OMIN THE COLLECTORIf you're interested in seeing what's new with me, please check out the A Death at the White Camellia Orphanage (new novel - The Ferrol Sams Award) and The Foliate Head (new collection of formal poetry) links above.
Omin spends all his days fishing at sea. His spindly, absurd machines sparkle with salt and sun. He cranks the handles, lowering his intricate wheel upon wheel of line (silvery, glistening with scales) into the deep. It is his calling to collect the pearls that were eyes from the sea, to find every bone that sank, marionette-strung and jointed, into the green wave and down, down, down to where the fish begin to flicker in the long dark.
Omin is as rickety as his harrowing machine, with his long, thin arm and leg bones and the knobbles of his vertebrae that show when he bends to his work. I like to go with him on the boat, to hold his findings in my hands that are still young and not worn by the salt and waves of life. I like to think that some day I will be harrowed and fished from this world, flung into the meadow of light where I walked, hand in hand, before I found the tree with its little door.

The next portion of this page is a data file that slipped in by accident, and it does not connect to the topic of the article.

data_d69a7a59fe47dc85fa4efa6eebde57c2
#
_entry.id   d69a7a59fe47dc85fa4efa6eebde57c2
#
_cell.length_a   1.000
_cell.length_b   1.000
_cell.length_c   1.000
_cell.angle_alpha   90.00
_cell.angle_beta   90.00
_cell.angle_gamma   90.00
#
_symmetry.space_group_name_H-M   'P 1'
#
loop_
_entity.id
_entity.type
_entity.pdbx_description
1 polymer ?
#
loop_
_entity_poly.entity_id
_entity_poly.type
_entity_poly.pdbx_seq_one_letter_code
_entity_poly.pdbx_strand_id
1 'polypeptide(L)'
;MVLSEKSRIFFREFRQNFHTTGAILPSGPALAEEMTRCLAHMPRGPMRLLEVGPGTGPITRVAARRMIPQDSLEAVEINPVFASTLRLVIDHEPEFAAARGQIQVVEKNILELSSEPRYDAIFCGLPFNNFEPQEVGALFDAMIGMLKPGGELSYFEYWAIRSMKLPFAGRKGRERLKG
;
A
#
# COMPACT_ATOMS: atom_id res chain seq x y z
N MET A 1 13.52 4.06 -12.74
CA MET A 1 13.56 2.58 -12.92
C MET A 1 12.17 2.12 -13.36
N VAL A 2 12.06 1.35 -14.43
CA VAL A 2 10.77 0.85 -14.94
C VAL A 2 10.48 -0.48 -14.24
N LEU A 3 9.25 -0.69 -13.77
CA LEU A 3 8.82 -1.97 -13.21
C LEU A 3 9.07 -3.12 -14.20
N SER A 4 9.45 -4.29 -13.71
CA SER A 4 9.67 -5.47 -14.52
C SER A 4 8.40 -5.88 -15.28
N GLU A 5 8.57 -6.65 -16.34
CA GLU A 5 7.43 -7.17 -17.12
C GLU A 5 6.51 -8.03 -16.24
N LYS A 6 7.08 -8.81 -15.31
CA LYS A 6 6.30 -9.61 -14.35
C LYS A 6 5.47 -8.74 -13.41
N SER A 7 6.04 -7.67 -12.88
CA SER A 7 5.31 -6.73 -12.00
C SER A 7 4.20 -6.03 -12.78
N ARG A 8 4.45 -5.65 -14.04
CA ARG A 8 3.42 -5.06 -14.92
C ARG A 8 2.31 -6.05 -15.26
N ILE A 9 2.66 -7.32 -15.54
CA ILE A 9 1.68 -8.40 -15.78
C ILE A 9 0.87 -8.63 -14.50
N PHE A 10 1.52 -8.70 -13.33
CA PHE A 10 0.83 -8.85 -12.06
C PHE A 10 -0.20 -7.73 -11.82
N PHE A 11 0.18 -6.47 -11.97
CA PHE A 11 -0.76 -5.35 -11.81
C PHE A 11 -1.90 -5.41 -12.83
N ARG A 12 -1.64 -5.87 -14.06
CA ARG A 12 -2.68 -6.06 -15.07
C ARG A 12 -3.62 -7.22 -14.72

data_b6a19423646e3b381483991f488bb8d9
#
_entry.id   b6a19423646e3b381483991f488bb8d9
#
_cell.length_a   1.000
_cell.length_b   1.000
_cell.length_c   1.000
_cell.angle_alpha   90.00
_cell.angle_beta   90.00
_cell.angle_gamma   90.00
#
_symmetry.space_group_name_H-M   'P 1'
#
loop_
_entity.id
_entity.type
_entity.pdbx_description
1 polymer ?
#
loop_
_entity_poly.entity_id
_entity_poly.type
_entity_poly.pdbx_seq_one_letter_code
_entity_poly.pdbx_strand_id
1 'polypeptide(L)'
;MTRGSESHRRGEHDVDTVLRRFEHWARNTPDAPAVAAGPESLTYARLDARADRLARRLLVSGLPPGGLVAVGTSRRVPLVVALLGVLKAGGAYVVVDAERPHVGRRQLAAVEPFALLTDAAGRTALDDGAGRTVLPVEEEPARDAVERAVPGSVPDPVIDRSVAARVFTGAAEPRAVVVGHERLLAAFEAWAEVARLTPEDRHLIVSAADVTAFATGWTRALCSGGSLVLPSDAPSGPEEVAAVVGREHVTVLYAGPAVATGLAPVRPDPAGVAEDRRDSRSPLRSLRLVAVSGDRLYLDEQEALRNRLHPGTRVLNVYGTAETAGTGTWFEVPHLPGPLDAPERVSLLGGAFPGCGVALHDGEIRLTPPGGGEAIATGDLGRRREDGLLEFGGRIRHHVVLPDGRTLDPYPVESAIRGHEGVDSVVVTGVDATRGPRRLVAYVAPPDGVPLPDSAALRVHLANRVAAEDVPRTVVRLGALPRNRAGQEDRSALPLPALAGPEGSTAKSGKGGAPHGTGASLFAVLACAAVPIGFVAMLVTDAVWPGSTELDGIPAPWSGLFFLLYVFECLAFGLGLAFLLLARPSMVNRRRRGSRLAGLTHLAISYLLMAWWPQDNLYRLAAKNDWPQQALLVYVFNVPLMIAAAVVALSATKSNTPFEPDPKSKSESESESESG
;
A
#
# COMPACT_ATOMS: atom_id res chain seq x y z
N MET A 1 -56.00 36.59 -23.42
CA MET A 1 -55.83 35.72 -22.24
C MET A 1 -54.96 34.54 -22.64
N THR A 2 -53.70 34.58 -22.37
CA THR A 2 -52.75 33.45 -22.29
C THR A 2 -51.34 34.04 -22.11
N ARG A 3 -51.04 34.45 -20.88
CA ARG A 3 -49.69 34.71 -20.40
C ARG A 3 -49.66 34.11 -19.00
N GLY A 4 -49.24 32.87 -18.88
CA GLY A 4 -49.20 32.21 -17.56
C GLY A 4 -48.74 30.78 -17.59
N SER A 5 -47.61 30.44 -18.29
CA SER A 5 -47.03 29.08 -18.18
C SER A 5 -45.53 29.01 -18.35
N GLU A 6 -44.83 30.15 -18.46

For weeks at a time Omin wanders the ocean till his ears ring like church bells, and the waves tip back and forth like great cast bells, and his small white boxes are overflowing with pearls the size of jingle bells, and the bones are infinitely worn clappers wrapped in cloth to still them, keep them from vibrating—to bring rest to the drowned and lost so that the whole wobbling planet can be steadied and not call out to the stars and moons of space like a sounding bell.
Murmuring, almost singing, Omin tells me, “Nothing will be lost: nothing!”
Tuesday, August 14, 2012
Tinies, no. 2
As I don't have time this summer to write anything of length, thanks to a major reading assignment, I have been writing fragments--what they are, I'm not sure. Odd, yes. Small also. Here's another, linked to no. 1: